One change to the process this year was the removal of preclearance, which the U.S. Supreme Court struck down in 2013. Preclearance was a provision of the Voting Rights Act of 1965, which required states with a history of racial discrimination to submit redistricting plans to the federal government before they could be approved.

Without preclearance, Li said the lawmakers drawing the maps had little incentive to take concerns over potential discrimination into account.

“Now, there’s nothing that prevents Texas from being as aggressive and discriminatory as it wants and basically daring people to go to court to get the maps struck down,” he said. “It is a critical piece of protection that is gone now.”

A local look

Roughly 200,000 people were removed from the 7th Congressional District from parts of western Harris County, while another 200,000 were added from areas around Sugar Land and Richmond.

The changes will ultimately make Fletcher’s seat more racially diverse and more populated with Democratic voters, Li said.

The newly created 38th District will cover a lot of the area formerly under the 7th District. Li said the district is solidly Republican.

Wesley Hunt is a Republican who announced he will run for the 38th District, which he said covers the Spring and Klein area where he lives and grew up. Since announcing his intentions to run, Hunt said he has received an "incredible amount of support."

On the campaign trail, he said concerns he has heard from voters in the new district have included immigration, the rising cost of goods and the suffering of the oil and gas industry.

“Running for this seat means everything to me because it’s home for the Hunt family,” Hunt said.

New Texas House maps resulted in the 148th District, which formerly covered the Heights, being redrawn so that it no longer covers any of Houston’s Inner Loop. State Rep. Penny Morales Shaw, a Democrat who holds the seat, said 30% of her old district was carried over into her redrawn district. Several historically Hispanic communities, including Northside and Lindale Park, were removed from her district and put into others, she said.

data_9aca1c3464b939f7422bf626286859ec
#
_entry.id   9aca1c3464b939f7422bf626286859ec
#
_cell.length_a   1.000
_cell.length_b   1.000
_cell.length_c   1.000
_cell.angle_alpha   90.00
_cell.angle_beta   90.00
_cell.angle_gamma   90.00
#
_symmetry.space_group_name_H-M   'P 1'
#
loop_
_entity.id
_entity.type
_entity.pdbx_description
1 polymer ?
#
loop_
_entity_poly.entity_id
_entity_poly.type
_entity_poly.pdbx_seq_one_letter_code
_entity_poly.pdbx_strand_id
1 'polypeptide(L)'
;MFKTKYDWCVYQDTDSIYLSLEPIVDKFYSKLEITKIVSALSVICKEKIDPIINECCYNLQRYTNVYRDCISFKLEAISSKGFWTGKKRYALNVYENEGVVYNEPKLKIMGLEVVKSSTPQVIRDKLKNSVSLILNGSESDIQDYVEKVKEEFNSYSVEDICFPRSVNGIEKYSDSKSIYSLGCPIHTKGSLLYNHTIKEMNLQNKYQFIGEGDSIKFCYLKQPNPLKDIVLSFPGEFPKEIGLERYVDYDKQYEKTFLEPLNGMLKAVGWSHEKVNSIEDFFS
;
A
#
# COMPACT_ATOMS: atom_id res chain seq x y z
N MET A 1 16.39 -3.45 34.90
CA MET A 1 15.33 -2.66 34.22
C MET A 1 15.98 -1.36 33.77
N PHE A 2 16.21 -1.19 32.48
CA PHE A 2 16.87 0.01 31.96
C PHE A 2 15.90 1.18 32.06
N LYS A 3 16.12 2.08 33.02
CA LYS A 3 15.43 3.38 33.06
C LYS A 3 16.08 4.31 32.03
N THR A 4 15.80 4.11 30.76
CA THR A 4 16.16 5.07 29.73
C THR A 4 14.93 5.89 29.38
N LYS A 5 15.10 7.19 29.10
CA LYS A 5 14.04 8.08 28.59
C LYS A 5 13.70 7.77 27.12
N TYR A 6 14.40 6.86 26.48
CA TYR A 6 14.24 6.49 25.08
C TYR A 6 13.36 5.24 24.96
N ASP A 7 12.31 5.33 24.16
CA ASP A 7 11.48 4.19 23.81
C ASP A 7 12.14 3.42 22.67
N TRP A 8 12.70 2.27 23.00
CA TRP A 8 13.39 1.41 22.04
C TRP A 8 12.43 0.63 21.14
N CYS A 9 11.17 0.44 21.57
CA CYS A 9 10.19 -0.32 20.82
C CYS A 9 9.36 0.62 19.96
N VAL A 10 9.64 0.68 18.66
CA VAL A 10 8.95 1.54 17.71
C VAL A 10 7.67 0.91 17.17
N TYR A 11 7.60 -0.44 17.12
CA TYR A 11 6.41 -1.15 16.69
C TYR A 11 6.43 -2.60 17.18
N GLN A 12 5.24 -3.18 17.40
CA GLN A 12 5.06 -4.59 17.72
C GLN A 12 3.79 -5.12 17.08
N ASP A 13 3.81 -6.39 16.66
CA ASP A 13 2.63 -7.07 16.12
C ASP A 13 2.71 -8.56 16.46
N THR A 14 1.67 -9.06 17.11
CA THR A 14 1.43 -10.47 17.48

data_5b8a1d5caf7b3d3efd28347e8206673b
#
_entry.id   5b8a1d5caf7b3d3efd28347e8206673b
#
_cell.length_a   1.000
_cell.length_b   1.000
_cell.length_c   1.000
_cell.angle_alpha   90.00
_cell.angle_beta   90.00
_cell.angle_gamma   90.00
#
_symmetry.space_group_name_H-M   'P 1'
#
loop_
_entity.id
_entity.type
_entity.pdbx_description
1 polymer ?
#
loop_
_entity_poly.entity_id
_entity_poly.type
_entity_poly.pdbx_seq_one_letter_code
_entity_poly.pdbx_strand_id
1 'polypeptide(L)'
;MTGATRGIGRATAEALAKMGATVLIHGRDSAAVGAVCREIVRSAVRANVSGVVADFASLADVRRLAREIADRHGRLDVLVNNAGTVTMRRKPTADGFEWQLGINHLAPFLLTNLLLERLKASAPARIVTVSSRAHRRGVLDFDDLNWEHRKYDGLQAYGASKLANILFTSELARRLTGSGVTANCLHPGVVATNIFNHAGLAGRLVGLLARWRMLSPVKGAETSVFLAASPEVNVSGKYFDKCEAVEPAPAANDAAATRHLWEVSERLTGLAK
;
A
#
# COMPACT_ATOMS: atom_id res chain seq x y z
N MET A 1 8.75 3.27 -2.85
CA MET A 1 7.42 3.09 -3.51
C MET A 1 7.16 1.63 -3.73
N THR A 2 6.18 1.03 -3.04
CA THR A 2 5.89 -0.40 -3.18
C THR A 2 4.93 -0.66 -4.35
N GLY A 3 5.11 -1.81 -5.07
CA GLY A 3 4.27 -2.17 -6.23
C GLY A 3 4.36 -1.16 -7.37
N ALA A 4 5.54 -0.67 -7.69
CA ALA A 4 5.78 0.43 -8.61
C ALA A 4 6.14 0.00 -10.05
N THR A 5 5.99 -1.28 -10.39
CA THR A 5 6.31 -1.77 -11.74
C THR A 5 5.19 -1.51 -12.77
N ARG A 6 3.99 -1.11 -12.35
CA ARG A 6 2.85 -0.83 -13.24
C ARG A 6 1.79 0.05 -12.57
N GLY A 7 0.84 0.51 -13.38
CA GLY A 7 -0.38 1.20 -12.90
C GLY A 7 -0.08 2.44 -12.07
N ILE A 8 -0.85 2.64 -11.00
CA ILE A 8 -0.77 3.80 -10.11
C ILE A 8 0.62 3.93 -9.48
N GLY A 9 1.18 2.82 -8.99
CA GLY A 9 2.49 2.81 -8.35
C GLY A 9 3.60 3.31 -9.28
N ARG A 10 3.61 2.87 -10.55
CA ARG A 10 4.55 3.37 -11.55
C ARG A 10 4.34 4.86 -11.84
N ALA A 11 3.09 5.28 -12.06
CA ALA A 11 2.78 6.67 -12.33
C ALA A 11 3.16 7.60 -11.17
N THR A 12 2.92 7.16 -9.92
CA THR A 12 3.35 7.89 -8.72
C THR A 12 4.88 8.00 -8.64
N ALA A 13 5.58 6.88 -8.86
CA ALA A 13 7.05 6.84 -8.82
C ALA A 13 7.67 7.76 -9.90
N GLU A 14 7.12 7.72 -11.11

“Fifty percent of the population growth is attributed to Hispanic populations, and instead of representing that in the way the maps were drawn ... they changed District 148 into what they call a coalition district,” she said.

Representation for the Heights, River Oaks and Montrose is largely unchanged under new Texas Senate maps. The Texas Senate district covering Bellaire, West University Place and most of the Meyerland area is also changing under the new maps from Huffman’s 17th District to Democratic Sen. John Whitmire’s 15th District.

Preserving power

Both Murray and Li said increased diversity in the suburbs likely played into how boundaries were drawn.

“The minority populations have grown dramatically, but it has also dispersed,” Murray said. “There’s a lot of Black and brown flight to the suburbs, more than previous decades.”

Maps broadly seemed to be drawn with the goal of bolstering incumbent advantages, Li said. Meanwhile, several lawsuits have already been filed challenging the new maps, including a lawsuit by the Mexican American Legal Defense Fund arguing the maps are intentionally discriminatory. The new maps will first be used during 2022 midterm primary elections.

An early version of the proposed maps drew U.S. Rep Al Green and U.S. Rep. Sheila Jackson Lee into the same district, prompting another wave of criticism that the maps were trying to pit two Black members of Congress against each other.

Several communities that have been in Jackson Lee’s 18th District for decades were slated to be removed and placed in Green’s 9th District, including the historic Black communities of the Third Ward and Sunnyside. However, lawmakers ultimately put those communities back in Jackson Lee’s district following the wave of criticism, along with Jackson Lee’s district office.

“I am pleased that the House adopted an amendment drawing Sheila Jackson Lee back into Congressional District 18, returning the district closer to its present configuration and doing so in a way I believe is compliant with the law,” Huffman said at an Oct. 19 hearing where the maps were adopted.

Jishnu Nair contributed to this report.